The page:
Showing up with that chorus sounds like a ballsy move. “That’s what I do. Anytime someone basically commissions a piece, I write a song based on something personal to them. I go online and I do research on that person –Wikipedia, YouTube interviews, anywhere I can find a piece of information that kind of tugs at your heart a little bit. I feel like, especially in rap music, people have gotten so tough about it. I more come from this musical place where music is about expressing your emotions and vulnerabilities. I wanted to see some of these tough guys become a little bit vulnerable, and so every time I send somebody a chorus, it’s usually based on something that I see about them in their life, that they could actually have a lot to say about but haven’t had the chance to yet,” she says. “So, ‘Castle Walls,’ for example, the song I did for T.I. and Christina Aguilera, it’s about fame and fortune and how everybody thinks it’s so glamorous, but the reality is, it can be really a lonely lifestyle. ‘Coming Home’ is an example is being kind of lost in your life, coming to realizations, and reinventing yourself, and that’s kind of what Diddy wanted to do. He wanted to come back and make a splash in the music industry again. He’s an entrepreneur and does all these different business things, but his music hasn’t been at the forefront of this career for a long time until now. That’s what he wanted to do, and so I wrote that song.”
Her chorus for Lupe Fiasco’s political-driven “Words I Never Said” is a bit of an exception, she says. “That’s an interesting one: I didn’t write that one based on where he took it. But that’s the cool thing about being an artist: You can interpret things differently and express yourself in a way that people don’t expect. I actually wrote the ‘Words I Never Said’ chorus about somebody who passed away. But he took it and didn’t hear that in it and wrote a completely different song around that. That’s cool. That’s artistic freedom.”
Asked to describe the sound we’ll hear on her album, all Grey will say is that she and Alex da Kid are pushing each other out of their comfort zones to create a sound they’ve never heard before. “When people hear it, I want them to not have expectations,” she says. “I don’t believe in expectations. I feel like that’s a bad thing to have in life. I don’t watch movie trailers. I just go to the movie, and I don’t know anything about it, because that’s the only way I appreciate the movie fully. I go in there with expectations, I don’t end up liking it as much as I thought it would.” She says their collaboration works because of their backgrounds. “He’s urban and pop, but he’s from the U.K., and I feel like in the U.K. people have more of an acceptance of eclectic music. I come from the eclectic background, so he kind of understood where I came from and figured out a way to mix it in so that it could be commercial, but still have a little bit of an artistic emo thing happening.”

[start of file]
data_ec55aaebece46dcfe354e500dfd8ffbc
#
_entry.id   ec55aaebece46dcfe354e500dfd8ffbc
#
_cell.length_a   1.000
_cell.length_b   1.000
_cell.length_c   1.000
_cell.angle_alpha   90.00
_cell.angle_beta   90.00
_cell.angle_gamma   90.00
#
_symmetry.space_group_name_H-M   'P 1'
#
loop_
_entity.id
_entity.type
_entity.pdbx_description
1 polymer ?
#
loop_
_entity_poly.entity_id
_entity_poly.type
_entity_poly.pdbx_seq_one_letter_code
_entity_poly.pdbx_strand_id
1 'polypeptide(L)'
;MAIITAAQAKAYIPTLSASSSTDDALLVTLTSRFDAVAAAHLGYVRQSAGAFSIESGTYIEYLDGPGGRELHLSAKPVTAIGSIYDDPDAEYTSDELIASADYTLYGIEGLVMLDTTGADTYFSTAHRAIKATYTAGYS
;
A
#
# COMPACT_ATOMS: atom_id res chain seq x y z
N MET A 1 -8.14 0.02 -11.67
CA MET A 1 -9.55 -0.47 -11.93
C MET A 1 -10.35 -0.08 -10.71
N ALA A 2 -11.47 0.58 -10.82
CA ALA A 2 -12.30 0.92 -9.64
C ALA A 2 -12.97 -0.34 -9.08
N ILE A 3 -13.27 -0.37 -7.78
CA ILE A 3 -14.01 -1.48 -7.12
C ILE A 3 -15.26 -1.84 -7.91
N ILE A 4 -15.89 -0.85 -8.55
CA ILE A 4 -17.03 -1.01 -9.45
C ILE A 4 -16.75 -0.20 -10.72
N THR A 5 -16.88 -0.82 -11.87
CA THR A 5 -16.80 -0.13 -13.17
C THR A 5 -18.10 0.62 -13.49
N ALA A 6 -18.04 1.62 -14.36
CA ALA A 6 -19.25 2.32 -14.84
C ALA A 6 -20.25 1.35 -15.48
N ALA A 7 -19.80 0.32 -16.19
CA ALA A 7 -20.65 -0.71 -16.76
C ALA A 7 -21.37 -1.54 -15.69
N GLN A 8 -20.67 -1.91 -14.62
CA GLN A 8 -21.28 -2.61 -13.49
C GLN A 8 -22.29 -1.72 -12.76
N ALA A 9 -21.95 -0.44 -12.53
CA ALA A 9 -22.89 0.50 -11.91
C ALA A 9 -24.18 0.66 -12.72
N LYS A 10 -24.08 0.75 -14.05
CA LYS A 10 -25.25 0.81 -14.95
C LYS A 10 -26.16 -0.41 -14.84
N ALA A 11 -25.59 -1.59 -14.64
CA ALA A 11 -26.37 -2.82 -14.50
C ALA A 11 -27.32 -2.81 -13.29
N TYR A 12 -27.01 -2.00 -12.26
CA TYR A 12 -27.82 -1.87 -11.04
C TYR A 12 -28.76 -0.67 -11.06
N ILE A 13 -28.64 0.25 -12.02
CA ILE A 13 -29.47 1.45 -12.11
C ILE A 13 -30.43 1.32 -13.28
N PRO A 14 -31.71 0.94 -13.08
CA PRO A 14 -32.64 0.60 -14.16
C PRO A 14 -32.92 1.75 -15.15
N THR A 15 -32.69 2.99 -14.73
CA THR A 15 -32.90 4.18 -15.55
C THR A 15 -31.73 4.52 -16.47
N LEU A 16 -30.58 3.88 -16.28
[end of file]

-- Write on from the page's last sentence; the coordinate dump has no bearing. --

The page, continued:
Saying Grey’s musical background is “eclectic” is an understatement. She sang her first harmonies at age 2, and was in the studio for the first time at age 5 singing background for children’s singer Ken Lonnquist. She started piano lessons at age 6, and at her first recital, she played an original song. “It was ‘Song of the Whales,'” she says. “That’s what I titled it because I was a big fan of whales.” Around that time she and her mother started the folk-children’s duo Generations. Over the next decade, they would record three albums and tour the Midwest. “Our first show was like a Mother’s Day show at a bookstore. I think my mom even made my dress to match her,” she says, laughing again. “She used to make us matching dresses for our performances for years.”